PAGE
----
my family by him whom my heart delights to call my son-are ready to march, invoking the God of St. Louis, for the sake of preserving the throne of Spain to a descendant of Henry 4th of saving that fine kingdom from its ruin, and of reconciling it with Europe. Our stations are about to be reinforced in those places where our maritime commerce has need of that protection. Cruisers shall be established every where, wherever our arrivals can possibly be annoyed. If war is inevitable, I will use all my endeavours to confine its circle, to limit its duration it will be undertaken only to conquer peace, which the state of Spain would render impossible. Let Ferdinand 7th be free to give to his people institutions which they cannot hold but from him, and which, by securing their tranquillity, would dissipate the just inquietudes of France: hostilities shall cease from that moment. I make, gentlemen, before you, a solemn engagement on this point. I was bound to lay before you the state of our foreign affairs. It was for me to deliberate. I have done it maturely. I have consulted the dignity of my crown, the honour and security of France. Gentlemen, we are Frenchmen: we shall always be agreed to defend such interests."

This speech was the most deliberate avowal of the principles of tyranny, that ever was addressed to an assembly bearing the name and character of representative. Bad as the constitution of Spain was (and worse, we admit, democratic folly never framed)-wanting as her statesmen had shewn themselves in every quality that statesmen ought to have what justification did that afford to a

foreign power for invading her with an armed force? Louis and his cabinet dislike the internal administration of Spain: but are their likings the rule of right and wrong? what is the foundation of their prerogative to assault with 100,000 men whatever is not accommodated to their fancy? If the practical purport of the speech was infamous, the principle of their interference was still more worthy of reprobation. Let Ferdinand be free to give to his people institutions which they cannot hold but from him. What! is freedom to emanate only from the breath of a tyrant? Are law, and reason, and manly fortitude to exist only in and by an idiotic coward? Let the nations listen to the wisdom promulgated by the restored Louis, and re-echoed by his chambers.→→→ "The people have no rights; no rights can be derived from truth, or reason, or justice, or general utility-none from the constitution of human nature compared with the circumstance in which man is placed by his Creator-none even from the will or revelation of that Creator himself: all institutions, and of course all the rights which they confer, acknowledge, or protect, can proceed only from a monarch: what is not given by a despot ought not to be allowed to exist." Did the darkest of the dark ages ever produce any avowal more atrocious than this? We knew not till now, how perfectly Napoleon had disciplined the French into servitude. What must have been the state of the public mind, when a minister could without hazard put such maxims into the mouth of his sovereign?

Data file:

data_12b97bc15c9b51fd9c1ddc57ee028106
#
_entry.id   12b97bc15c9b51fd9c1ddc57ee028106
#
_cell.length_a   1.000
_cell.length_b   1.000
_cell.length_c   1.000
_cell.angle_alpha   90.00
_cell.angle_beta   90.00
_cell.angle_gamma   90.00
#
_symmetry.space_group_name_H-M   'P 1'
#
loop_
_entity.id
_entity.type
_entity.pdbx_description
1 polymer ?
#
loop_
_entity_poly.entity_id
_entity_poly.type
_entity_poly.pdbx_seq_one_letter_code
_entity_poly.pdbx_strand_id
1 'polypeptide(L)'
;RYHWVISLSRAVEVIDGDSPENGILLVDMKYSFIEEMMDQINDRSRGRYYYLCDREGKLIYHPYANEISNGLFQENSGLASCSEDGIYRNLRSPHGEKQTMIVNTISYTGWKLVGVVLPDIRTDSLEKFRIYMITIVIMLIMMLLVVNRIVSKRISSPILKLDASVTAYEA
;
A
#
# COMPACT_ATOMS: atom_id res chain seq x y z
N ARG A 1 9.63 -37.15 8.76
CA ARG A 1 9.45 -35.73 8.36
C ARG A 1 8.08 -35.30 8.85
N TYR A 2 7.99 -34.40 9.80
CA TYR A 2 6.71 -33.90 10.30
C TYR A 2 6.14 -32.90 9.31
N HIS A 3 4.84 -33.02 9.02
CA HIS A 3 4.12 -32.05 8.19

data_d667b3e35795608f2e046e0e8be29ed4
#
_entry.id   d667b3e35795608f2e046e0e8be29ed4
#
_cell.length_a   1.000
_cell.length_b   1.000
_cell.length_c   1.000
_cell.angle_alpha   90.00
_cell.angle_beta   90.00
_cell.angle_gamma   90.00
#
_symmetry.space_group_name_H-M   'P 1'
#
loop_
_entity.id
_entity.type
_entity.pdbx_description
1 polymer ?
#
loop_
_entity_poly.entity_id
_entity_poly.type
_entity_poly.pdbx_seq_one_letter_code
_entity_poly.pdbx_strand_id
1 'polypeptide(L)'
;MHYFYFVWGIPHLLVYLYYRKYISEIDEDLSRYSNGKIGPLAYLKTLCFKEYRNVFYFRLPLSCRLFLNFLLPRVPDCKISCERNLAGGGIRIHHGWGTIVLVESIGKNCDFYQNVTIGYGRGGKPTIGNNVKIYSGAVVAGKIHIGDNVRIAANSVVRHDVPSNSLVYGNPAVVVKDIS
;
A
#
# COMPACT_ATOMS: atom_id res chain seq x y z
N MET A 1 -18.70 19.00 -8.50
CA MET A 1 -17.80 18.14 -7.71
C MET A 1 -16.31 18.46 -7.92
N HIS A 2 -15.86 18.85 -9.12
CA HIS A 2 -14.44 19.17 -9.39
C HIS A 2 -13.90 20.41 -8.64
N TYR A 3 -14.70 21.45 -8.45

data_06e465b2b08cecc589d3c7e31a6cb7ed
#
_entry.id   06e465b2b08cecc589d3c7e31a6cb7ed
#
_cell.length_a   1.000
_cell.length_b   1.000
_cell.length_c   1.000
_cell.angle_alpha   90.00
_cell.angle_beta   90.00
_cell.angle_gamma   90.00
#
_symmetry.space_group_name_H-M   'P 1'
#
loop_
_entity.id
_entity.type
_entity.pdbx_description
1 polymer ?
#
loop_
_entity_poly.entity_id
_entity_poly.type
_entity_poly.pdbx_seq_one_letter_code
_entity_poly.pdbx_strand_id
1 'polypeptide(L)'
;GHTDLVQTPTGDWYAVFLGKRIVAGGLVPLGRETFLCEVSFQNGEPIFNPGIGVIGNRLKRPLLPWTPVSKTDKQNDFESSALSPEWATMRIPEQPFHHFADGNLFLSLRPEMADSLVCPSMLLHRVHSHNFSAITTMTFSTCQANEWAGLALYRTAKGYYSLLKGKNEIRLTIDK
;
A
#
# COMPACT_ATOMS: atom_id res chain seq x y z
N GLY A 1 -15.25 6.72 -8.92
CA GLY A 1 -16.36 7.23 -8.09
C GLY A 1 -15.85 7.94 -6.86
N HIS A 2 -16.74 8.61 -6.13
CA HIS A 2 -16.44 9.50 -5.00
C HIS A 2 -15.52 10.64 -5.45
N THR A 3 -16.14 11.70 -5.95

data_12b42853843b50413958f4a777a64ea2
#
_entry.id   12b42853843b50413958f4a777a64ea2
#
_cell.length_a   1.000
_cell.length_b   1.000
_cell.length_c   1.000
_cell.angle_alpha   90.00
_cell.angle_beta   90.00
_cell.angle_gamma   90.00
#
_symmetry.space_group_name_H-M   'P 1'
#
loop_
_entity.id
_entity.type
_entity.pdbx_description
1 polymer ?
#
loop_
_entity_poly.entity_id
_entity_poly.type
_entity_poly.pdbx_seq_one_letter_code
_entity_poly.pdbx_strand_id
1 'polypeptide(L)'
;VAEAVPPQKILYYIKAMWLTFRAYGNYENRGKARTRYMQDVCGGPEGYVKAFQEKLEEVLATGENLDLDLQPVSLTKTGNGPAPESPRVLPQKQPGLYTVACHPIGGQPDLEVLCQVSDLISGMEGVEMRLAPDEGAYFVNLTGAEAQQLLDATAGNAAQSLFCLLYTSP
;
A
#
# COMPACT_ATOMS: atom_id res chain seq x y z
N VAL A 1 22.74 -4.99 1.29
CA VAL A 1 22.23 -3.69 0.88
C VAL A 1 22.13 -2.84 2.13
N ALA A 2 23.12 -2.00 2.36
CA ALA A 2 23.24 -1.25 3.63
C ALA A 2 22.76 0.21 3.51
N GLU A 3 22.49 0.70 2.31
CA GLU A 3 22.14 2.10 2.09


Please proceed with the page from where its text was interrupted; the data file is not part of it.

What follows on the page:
It is not alone for the extravagance of the principles asserted in this speech, that the French minis

ters deserve deep condemnation: their dissimulation is equally reprehensible. Up to this time they had, in their communications with the British government, professed the most pacific wishes and hopes; and these professions were repeated with renewed ardour at the very moment when Mr. Canning received the first communication of, this extravagant manifesto. They had indeed called upon Spain to make some modifications in her constitution: but the basis, on which the question had been put, was, that if these modifications were -conceded, peace would be preserved, but that, though they were refused, war did not necessarily follow. Now, the speech of Louis entirely -overthrew both the positive and negative branch of the alternative: for its purport was, that war was unavoidable, so long as institutions existed in Spain, that were not freely given by and held of the good pleasure of Ferdinand.

Mr. Canning, indeed, suggested that another construction might be put upon the speech, and that the sentiment intended to be conveyed might be no other than "that, in order to give stability to any modification of the existing system, and in order to afford sufficient assurance to France to justify her discontinuing her warlike preparations, the king of Spain must be a party, and consent to such modification." But this is clearly a meaning which the words cannot fairly bear and the French ministers did not adopt it. M. de Chateaubriand assented to it as a proposition: and that he fairly might do; for it is perfectly consistent with the general proposition avowed by the king; but neither he nor his colleagues disavowed the obnoxious sense which


the speech naturally conveyed, nor stated that Mr. Canning's forced construction was that in which it was meant to be taken.

Before the meeting of the Chambers, orders had been sent to the count de la Garde, the ambassador at Madrid, to quit Spain, On the 26th of January, he demanded his passports; but did not receive them till midnight on the 28th, though he had ordered the arms of France to be taken down from his hotel; and it was not till the 30th that they were countersigned by the political chief at Madrid. At 6 o'clock on that day he set off, accompanied only by M. Belloc, his principal secretary of legation, and arrived at Bayonne on the 3rd of February. The duke of San Lorenzo was commanded to quit Paris within four and twenty hours.

The royal speech was immediately taken into consideration by the chambers; and in each the task of framing a reply was entrusted to a committee. On the 3rd of February, the duc de Levis, reporter of the special committee of the peers, presented the project of an answer which had been examined and approved in the committee. The baron de Barente moved an amendment in disapprobation of the intended war with Spain, which was supported by M. de Talleyrand. "It is now sixteen years,' said that experienced statesman, "" since, commanded by him, who then ruled the world, to deliver my opinion on a conflict in which he was about to engage with the Spanish people, I had the misfortune to displease him by unveiling the future, and pointing out the multitude of dangers that would arise out of an aggression equally rash